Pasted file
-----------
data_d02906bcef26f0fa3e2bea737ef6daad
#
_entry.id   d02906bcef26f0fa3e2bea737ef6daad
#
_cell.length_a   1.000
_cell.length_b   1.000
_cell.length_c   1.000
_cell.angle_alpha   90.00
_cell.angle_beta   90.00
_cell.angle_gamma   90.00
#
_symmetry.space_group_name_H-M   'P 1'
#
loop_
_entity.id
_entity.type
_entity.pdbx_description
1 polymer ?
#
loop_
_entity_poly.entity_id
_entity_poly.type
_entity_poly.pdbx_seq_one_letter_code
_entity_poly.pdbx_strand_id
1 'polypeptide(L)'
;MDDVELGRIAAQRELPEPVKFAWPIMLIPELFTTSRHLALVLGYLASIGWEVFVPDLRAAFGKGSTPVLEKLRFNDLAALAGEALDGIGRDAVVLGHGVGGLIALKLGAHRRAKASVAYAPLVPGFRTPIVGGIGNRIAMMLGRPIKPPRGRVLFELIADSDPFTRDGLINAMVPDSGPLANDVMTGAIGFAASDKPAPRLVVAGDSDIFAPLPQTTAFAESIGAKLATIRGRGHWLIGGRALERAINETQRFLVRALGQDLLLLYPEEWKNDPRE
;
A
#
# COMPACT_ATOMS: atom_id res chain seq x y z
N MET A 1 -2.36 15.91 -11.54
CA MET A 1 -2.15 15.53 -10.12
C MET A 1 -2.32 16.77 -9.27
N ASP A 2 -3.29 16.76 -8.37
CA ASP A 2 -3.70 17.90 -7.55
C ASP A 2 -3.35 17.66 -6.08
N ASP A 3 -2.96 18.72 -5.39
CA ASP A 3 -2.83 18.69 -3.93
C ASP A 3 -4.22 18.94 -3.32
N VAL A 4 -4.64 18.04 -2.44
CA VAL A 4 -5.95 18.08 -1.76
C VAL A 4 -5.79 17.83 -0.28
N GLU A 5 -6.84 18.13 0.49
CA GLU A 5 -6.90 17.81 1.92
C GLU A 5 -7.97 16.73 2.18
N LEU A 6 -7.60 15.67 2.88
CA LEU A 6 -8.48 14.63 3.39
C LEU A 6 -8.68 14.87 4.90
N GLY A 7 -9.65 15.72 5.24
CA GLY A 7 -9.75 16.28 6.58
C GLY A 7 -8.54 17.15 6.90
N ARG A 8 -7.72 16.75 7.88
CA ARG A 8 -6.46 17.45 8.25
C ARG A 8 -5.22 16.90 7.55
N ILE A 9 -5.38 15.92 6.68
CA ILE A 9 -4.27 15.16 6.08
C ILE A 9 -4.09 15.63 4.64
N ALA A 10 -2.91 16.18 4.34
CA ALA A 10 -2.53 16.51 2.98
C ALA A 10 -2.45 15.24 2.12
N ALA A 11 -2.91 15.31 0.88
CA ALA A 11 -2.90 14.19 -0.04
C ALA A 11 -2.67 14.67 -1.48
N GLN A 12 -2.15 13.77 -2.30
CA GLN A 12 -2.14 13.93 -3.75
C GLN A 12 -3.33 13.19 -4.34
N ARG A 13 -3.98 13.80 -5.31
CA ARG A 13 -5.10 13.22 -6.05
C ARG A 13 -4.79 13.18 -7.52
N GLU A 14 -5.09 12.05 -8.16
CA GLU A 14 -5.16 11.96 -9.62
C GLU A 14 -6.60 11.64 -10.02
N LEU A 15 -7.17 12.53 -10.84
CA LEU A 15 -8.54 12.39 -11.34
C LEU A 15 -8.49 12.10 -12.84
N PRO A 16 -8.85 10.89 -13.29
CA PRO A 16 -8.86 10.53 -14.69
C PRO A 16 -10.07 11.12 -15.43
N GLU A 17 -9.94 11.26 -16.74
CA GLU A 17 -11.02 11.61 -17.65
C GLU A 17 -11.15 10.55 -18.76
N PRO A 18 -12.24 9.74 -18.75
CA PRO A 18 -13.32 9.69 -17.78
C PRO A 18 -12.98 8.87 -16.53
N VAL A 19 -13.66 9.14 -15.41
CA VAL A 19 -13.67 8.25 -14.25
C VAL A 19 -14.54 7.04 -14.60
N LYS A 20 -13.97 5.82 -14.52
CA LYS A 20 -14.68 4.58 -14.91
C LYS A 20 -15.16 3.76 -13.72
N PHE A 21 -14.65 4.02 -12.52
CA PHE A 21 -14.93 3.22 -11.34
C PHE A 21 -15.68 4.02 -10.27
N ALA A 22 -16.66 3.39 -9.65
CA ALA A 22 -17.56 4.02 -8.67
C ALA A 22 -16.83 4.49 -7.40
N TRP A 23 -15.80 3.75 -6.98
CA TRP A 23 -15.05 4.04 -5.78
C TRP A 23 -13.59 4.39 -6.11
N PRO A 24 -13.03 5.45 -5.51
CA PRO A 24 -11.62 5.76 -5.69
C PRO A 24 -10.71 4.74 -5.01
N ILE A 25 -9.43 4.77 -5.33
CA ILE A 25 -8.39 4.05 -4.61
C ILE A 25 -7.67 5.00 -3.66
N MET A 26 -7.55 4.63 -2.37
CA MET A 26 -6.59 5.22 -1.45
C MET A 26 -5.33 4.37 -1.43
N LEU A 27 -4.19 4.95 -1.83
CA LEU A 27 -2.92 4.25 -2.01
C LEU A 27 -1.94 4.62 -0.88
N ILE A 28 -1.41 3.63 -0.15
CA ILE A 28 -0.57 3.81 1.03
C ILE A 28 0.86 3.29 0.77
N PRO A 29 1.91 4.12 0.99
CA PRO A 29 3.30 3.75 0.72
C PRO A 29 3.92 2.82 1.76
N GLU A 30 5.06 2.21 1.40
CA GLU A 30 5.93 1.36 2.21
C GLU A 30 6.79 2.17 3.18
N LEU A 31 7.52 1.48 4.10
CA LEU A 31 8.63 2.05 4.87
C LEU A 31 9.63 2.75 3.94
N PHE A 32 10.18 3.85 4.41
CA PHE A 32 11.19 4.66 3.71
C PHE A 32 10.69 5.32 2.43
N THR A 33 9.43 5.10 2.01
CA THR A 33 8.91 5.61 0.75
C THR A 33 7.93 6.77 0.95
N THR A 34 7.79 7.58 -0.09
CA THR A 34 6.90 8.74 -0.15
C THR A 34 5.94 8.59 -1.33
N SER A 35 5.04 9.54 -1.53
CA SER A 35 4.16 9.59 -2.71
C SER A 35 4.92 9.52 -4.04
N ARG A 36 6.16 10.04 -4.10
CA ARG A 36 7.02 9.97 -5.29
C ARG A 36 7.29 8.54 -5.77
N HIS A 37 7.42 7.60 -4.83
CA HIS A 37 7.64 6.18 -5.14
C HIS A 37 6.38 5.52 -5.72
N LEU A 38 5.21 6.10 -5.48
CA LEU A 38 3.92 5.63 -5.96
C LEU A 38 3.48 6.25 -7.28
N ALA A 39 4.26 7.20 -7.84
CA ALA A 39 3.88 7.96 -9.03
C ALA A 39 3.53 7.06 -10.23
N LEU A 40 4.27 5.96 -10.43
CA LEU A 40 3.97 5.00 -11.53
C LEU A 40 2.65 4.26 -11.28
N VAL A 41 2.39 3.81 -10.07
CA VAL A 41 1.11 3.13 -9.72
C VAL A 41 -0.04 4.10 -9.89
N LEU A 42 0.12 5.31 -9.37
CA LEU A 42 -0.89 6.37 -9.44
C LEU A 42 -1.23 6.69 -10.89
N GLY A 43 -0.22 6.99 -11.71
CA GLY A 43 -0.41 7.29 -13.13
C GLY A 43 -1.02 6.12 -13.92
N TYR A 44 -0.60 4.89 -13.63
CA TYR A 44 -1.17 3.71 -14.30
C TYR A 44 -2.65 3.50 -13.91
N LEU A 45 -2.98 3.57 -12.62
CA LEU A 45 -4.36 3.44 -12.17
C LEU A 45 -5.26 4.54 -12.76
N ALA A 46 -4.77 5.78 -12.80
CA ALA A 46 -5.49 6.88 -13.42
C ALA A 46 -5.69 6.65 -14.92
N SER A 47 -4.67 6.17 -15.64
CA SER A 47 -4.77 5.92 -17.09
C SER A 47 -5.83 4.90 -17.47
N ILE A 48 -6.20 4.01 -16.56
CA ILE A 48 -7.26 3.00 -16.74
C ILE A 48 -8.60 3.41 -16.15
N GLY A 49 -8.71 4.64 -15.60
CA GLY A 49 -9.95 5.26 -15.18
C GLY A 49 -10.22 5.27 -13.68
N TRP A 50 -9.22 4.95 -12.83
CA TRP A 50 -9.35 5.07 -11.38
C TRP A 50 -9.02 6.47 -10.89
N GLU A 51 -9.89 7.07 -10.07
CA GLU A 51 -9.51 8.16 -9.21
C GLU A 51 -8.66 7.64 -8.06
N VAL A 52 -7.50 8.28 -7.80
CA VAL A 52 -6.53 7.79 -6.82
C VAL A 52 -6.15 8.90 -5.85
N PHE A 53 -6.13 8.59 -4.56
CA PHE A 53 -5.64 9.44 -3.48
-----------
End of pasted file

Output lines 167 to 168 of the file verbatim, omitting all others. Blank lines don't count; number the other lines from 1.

CA ALA A 46 -5.49 6.88 -13.42
C ALA A 46 -5.69 6.65 -14.92